Two Fox news anchors tried to interview Ryan Lochte. After he haltingly explained the layout of his bathroom and the anchors bid his beautiful face adieu, they busted a gut for a minute and a half, during which time my girl in red started crying with laughter and almost lost an eyelash. Totally recruiting her for the fourth Girl in Hoodie spot, though if Ryan's available he can join us as a dood in a snood. The YouTube comments on this puppy are worth a quick browse if you're seeking out light content today (WE ARE ALL SEEKING OUT LIGHT CONTENT TODAY): "Guy was probably hungover from puling an all-nighter from stuffing 10's," "If you're an idiot at night, you're an idiot in the morning," "At least he's handsome and won 11 gold medals ! What have you won Miss Thing ????"
James Franco returns to his roots this week, playing a character in a movie in which he presumably just reads his lines and acts, without any extra layers of metacommentary, irony, or self-parody. We emphasize presumably, of course — it's possible that Franco's whole career has been an elaborate work of performance art, from his breakout on the beloved, short-lived Freaks and Geeks, to the 2011 Oscars hosting debacle, to this week's seemingly innocuous Oz: The Great and Powerful. Untangling the mystery that is James Franco is a near-impossible (not to mention obnoxious) task, but we thought we'd start with a few YouTube clips.
Molly, Tess, and Emily had a long gabfest over cosmos this weekend about branding and gender identity and decided to rename the podcast Girls in Hoodies. Now that we finally have a name that won't possibly annoy anyone on the Internet, we can focus on more important things, like this week's Academy Awards, and why exactly it's pretty much impossible not to love Jennifer Lawrence. We also chat about the now-infamous Onion tweet and the pifalls of the infectiousness of Hollywood snark. Finally, we rehash Girls’ road trip to Manitou, where we thankfully didn't run into any murderous demon babies, but where there was still plenty of irresponsible behavior on display.
You can't have her, Jack. Jennifer Lawrence is the world's girlfriend now. She is the rarest, most charming butterfly and can never be pinned onto a piece of decorative corkboard and imprisoned in a frame. Cradle her essence in your hands and then set her free, laughing and dancing against the backdrop of beautiful nimbus clouds in the skies of freedom. Watch the rain tickle the antennae of her many talents, Instagram her wings glittering in the dark night of awards-show disappointments and awful missteps. Don't ever make her a "poor Oscar spouse." Hope. Freedom. Change. Obama. Lawrence. Jennifer. Love. That's a poem, and it's also what I'm going to name my future children. I plan to have at least 15, so I'm going to look ahead to next year's Academy Awards for more ideas. Foxcatcher would make a really beautiful name for a little girl. Definite prom queen potential.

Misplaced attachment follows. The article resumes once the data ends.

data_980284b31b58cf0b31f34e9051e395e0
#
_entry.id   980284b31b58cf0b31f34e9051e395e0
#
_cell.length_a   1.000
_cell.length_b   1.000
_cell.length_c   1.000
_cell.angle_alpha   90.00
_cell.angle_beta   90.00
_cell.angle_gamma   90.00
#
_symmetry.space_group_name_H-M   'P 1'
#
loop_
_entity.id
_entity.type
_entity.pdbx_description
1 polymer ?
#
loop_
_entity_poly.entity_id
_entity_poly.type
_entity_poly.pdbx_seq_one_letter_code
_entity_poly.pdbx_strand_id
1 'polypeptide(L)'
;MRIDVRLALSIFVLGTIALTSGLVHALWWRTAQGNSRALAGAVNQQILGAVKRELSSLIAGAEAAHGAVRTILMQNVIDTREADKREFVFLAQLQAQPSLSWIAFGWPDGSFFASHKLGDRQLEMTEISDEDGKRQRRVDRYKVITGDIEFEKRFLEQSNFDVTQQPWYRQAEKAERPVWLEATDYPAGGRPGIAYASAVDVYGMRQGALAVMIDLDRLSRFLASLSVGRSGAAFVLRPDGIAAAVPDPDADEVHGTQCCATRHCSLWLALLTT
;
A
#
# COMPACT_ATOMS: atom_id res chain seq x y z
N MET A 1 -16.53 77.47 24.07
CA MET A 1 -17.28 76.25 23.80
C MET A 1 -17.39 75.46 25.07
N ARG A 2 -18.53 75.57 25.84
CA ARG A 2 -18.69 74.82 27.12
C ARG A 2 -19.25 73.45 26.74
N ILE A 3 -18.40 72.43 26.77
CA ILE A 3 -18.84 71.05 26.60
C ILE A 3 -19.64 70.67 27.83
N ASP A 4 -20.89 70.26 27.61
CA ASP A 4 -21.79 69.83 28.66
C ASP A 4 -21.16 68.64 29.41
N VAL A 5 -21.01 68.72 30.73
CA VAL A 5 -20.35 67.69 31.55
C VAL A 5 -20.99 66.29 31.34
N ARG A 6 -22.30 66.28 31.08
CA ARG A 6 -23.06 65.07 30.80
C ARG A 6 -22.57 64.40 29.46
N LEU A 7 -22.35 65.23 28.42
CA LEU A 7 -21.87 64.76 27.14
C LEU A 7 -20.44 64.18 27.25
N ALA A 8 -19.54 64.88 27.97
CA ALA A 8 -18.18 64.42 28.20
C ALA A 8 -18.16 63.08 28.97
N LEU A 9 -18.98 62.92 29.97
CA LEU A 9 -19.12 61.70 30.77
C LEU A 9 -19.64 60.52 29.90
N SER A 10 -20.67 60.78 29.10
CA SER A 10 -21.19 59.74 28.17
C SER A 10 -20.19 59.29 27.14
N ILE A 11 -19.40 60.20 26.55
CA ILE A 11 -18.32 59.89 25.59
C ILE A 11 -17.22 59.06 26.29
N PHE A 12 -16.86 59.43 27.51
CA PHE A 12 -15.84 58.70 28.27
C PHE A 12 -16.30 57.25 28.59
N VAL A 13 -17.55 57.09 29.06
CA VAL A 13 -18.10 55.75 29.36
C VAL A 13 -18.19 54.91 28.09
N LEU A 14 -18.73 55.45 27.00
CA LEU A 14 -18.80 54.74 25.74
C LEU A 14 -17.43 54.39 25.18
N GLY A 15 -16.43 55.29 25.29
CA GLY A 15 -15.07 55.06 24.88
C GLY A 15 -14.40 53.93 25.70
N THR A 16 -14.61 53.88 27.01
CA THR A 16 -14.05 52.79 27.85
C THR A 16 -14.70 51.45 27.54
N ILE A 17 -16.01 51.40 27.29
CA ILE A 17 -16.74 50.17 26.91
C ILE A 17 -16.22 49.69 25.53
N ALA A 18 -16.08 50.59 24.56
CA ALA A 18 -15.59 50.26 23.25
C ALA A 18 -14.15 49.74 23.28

Chris and I took last week off, due to work and travel concerns — there is no truth to the rumor that a media cabal led by Frank Darabont and Bob Greenblatt had us canceled. It turns out we needed the downtime to fully prepare ourselves for the gross orgy of smarm, song, and dance that was the Oscars last night. Although we disagreed strongly on the relative merits of Django Unchained and Moonrise Kingdom, Chris and I were in total agreement on the not-good-enoughness of Argo and especially the ceremony's dreadful host, Seth MacFarlane. We talked through the backstabbing politicking in the weeks leading up to last night (here's the Los Angeles Times piece we mention on the downfall of Zero Dark Thirty), the awards in each major category as well as some potential future fixes, only one of which involves Jessica Chastain and a return visit to Gdansk.
There's always an element of fatalism with making Oscar predictions. You actually hope you're wrong. You want to be right because people conflate educated awards-guessing with expertise. But when you have to sit and watch more than 190 minutes of the Academy Awards, you really don't want a predicted outcome. You want to be wrong about who the majority of 6,000 or so people will say was the best supporting actor of 2013. You want to go in with a little conventional wisdom and know that Tommy Lee Jones will win so that when Octavia Spencer opens her envelope and says Christoph Waltz's name, you can stare at the television and just say, "Wow."
Waltz was a surprise in a season of surprises. This was the year voters decided to pee into millions of Oscar pools. It was the year that everything started to seem refreshingly upside down: no Tarantino or Paul Thomas Anderson or Kathryn Bigelow or Wes Anderson up for Best Director, but Benh Zeitlin?
That putrid, dubious carrot of an awards show is coming. Did you hear? Did you know? Are you prepared? Have you studied so you don't suffer a heart attack when you see Jack Nicholson present? Or are you a hater? Don't be a hater. We'll have so much talking to do about the Oscars on Monday here at Grantland. You don't want to feel left out of all this incredibly important talking.
Hello, degenerate gamblers. It’s good to be back. I’m done thoroughly licking my wounds from the monetary disaster produced by that last football game. Really, Bruce Miller — you couldn’t accumulate more than 0.5 receptions?! You’d expect more from the 49ers' part-time fullback.
But all that’s neither here nor there, as the Gambling Gods have hooked us up — commemorating the halfway point between Super Bowl Sunday and the first weekend of March Madness by giving us interesting wager propositions on Oscar weekend.